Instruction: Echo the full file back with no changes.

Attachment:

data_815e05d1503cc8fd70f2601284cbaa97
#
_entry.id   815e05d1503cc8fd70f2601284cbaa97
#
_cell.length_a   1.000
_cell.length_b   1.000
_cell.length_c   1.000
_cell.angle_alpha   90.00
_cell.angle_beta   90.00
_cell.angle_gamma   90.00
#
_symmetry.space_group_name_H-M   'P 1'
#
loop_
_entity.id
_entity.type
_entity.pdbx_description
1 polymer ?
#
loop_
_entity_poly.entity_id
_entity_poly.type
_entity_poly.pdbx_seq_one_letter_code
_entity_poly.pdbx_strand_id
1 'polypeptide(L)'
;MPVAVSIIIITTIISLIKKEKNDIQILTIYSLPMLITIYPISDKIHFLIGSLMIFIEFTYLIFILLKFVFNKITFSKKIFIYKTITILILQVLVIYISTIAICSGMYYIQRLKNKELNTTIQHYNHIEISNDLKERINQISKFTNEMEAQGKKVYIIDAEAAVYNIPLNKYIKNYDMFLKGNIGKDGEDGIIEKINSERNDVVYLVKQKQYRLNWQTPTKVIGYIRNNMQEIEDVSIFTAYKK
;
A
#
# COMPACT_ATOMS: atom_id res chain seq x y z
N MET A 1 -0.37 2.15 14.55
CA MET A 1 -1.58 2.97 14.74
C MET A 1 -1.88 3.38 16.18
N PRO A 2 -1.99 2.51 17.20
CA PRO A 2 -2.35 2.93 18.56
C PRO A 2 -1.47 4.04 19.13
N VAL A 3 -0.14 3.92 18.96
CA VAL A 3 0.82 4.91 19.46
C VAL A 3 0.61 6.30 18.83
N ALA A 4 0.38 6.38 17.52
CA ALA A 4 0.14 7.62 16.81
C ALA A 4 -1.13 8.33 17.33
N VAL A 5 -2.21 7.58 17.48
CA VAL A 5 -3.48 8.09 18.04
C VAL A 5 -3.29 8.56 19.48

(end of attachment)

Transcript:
data_815e05d1503cc8fd70f2601284cbaa97
#
_entry.id   815e05d1503cc8fd70f2601284cbaa97
#
_cell.length_a   1.000
_cell.length_b   1.000
_cell.length_c   1.000
_cell.angle_alpha   90.00
_cell.angle_beta   90.00
_cell.angle_gamma   90.00
#
_symmetry.space_group_name_H-M   'P 1'
#
loop_
_entity.id
_entity.type
_entity.pdbx_description
1 polymer ?
#
loop_
_entity_poly.entity_id
_entity_poly.type
_entity_poly.pdbx_seq_one_letter_code
_entity_poly.pdbx_strand_id
1 'polypeptide(L)'
;MPVAVSIIIITTIISLIKKEKNDIQILTIYSLPMLITIYPISDKIHFLIGSLMIFIEFTYLIFILLKFVFNKITFSKKIFIYKTITILILQVLVIYISTIAICSGMYYIQRLKNKELNTTIQHYNHIEISNDLKERINQISKFTNEMEAQGKKVYIIDAEAAVYNIPLNKYIKNYDMFLKGNIGKDGEDGIIEKINSERNDVVYLVKQKQYRLNWQTPTKVIGYIRNNMQEIEDVSIFTAYKK
;
A
#
# COMPACT_ATOMS: atom_id res chain seq x y z
N MET A 1 -0.37 2.15 14.55
CA MET A 1 -1.58 2.97 14.74
C MET A 1 -1.88 3.38 16.18
N PRO A 2 -1.99 2.51 17.20
CA PRO A 2 -2.35 2.93 18.56
C PRO A 2 -1.47 4.04 19.13
N VAL A 3 -0.14 3.92 18.96
CA VAL A 3 0.82 4.91 19.46
C VAL A 3 0.61 6.30 18.83
N ALA A 4 0.38 6.38 17.52
CA ALA A 4 0.14 7.62 16.81
C ALA A 4 -1.13 8.33 17.33
N VAL A 5 -2.21 7.58 17.48
CA VAL A 5 -3.48 8.09 18.04
C VAL A 5 -3.29 8.56 19.48